Artist and Musician Biographies

THE SAVOY BALLROOM

Here is a video about the Savoy Ballroom. One of the Earliest racially integrated jazz clubs.

The Savoy Ballroom was a jazz nightclub in Harlem, New York. It was located between 140th and 141st Streets, at 596 Lennox Avenue. The Savoy opened in 1926 during a time called the Harlem Renaissance, when the arts flourished among African Americans in the United States and Europe. The club was a center for Jazz music and dance, where some of the most important individuals performed what was called "Swing Dance." In those days, you couldn't take a class in Swing Dance. Night Clubbers went to the jazz clubs to learn this cutting-edge music and dance.

Here is a video excerpt from Hellzapoppin.

At a time when racial segregation was quite strict, the Savoy enforced a non-discrimination policy and it was one of the few, if not the only place where both Whites and African Americans were welcome in an unsegregated public space. It is estimated that 85% of the clientele was black and 15% White, but sometimes there would be closer to an even split, 50% Black and 50% White. One of the most famous dances that came from the Savoy was the very athletic dance called the "Lindey Hop" (also known as the Jitterbug). Frankie Manning and Norma Miller who were members of the Lindy hoppers, a group that performed there and also starred in the motion picture Hellzapoppin. Other dances that came from the Savoy included the Flying Charleson, Jive, Snakehips, Rhumboogie and the Shimmy, and others. You can learn more about those dances at Wikipedia.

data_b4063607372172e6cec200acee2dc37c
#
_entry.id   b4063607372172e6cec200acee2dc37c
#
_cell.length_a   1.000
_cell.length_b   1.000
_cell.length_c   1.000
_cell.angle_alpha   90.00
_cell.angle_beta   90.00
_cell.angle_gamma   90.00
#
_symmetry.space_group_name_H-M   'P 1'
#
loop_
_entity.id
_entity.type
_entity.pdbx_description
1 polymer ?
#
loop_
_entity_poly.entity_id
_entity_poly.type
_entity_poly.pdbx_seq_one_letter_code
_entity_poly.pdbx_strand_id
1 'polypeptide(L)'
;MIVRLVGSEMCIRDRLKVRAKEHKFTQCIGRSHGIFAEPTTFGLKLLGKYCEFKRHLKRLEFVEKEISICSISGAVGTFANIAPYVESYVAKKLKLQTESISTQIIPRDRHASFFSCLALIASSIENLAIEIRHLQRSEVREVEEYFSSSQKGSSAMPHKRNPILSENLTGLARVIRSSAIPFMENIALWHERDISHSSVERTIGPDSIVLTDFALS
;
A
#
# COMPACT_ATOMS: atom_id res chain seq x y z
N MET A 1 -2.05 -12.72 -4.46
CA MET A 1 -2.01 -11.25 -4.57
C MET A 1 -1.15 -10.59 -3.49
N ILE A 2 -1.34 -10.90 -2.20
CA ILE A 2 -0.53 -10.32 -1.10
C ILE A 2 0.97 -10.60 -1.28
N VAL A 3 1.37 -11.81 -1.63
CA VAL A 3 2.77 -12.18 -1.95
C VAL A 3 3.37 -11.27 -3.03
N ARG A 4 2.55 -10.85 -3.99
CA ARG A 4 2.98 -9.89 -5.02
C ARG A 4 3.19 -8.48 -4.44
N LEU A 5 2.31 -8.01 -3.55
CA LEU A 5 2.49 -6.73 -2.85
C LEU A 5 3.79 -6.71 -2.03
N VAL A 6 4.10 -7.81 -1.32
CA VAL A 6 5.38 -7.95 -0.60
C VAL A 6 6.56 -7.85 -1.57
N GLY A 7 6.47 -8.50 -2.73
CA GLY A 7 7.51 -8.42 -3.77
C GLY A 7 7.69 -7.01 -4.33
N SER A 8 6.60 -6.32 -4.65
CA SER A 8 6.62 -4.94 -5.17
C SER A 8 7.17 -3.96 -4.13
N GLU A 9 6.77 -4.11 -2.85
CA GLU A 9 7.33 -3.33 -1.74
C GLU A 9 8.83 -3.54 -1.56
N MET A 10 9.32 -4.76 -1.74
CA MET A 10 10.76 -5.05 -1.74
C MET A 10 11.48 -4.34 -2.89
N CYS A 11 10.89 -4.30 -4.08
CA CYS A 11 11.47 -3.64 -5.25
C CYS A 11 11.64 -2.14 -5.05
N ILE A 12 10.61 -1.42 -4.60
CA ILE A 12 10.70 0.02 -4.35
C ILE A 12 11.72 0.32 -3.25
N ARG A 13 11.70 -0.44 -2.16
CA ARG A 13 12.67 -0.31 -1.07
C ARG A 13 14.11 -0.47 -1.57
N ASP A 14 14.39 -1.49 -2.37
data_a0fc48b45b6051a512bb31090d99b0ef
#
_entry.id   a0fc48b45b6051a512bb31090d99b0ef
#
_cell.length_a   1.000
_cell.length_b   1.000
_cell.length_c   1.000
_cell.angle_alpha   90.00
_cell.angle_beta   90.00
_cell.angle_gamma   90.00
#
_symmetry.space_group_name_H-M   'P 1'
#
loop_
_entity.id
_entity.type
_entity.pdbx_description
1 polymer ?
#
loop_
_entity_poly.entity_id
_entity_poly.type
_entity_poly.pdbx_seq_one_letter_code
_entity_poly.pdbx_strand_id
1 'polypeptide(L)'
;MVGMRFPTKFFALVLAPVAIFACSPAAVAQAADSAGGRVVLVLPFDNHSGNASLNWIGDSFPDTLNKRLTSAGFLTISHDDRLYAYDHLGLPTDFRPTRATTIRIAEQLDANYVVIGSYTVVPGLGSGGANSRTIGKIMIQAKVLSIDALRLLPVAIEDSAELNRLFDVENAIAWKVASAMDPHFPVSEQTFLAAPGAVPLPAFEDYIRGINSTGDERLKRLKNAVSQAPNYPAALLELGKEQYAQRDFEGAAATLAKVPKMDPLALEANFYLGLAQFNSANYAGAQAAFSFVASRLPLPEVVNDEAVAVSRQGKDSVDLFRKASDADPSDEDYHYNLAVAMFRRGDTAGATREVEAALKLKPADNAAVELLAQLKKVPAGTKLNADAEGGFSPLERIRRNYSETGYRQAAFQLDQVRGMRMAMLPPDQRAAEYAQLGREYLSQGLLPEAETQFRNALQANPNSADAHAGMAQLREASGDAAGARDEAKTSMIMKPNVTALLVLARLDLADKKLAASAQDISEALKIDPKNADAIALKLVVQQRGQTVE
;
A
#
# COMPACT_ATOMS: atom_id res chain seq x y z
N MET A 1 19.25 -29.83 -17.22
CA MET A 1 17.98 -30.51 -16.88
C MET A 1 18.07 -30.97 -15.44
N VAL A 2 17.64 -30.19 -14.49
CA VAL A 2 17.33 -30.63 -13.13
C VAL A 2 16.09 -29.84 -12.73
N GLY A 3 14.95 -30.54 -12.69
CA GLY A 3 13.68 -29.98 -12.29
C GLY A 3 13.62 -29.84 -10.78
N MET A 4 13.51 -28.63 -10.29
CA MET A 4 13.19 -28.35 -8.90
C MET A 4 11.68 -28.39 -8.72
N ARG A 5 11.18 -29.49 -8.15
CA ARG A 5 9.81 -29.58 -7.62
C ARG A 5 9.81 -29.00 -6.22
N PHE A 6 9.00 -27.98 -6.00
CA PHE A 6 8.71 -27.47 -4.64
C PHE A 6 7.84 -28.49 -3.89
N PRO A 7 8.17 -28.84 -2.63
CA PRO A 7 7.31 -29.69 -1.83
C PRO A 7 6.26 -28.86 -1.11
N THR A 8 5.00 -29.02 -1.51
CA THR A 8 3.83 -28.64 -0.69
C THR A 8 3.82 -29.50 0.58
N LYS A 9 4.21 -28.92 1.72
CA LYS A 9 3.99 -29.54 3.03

The club was built with a double bandstand so the music would be continuous, with one group playing while the other prepared their next number. This way, the music was continuous which kept the mood up with non-stop dancing. Much later in the twentieth century, DJs achieved the same effect with two turn tables in disco clubs, blending one song into the next. Chick Webb was the leader of the best known Savoy house band. The club also brought in other top-shelf musicians, like Benny Goodman, Ella Fitzgerald, Count Basie, and others, who also performed at the Apollo Theater, which itself drew large crowds.

Despite its popularity and the way it benchmarked racial diversity in the early twentieth century, The Savoy was controvercial for those very reasons among Downtown public officials. The club was shut down in 1943 on vice charges filed by the police department and the U.S. Army; but their was licence renewed later that year. Nonetheless, the Savoy Ballroom and the nearby Cotton Club (another famous jazz club) was demolished in 1953. Though Borough President Hulan Jack fought with other officials to save these clubs, they were torn down to make way for Bethune Towers/Delano Village housing complex.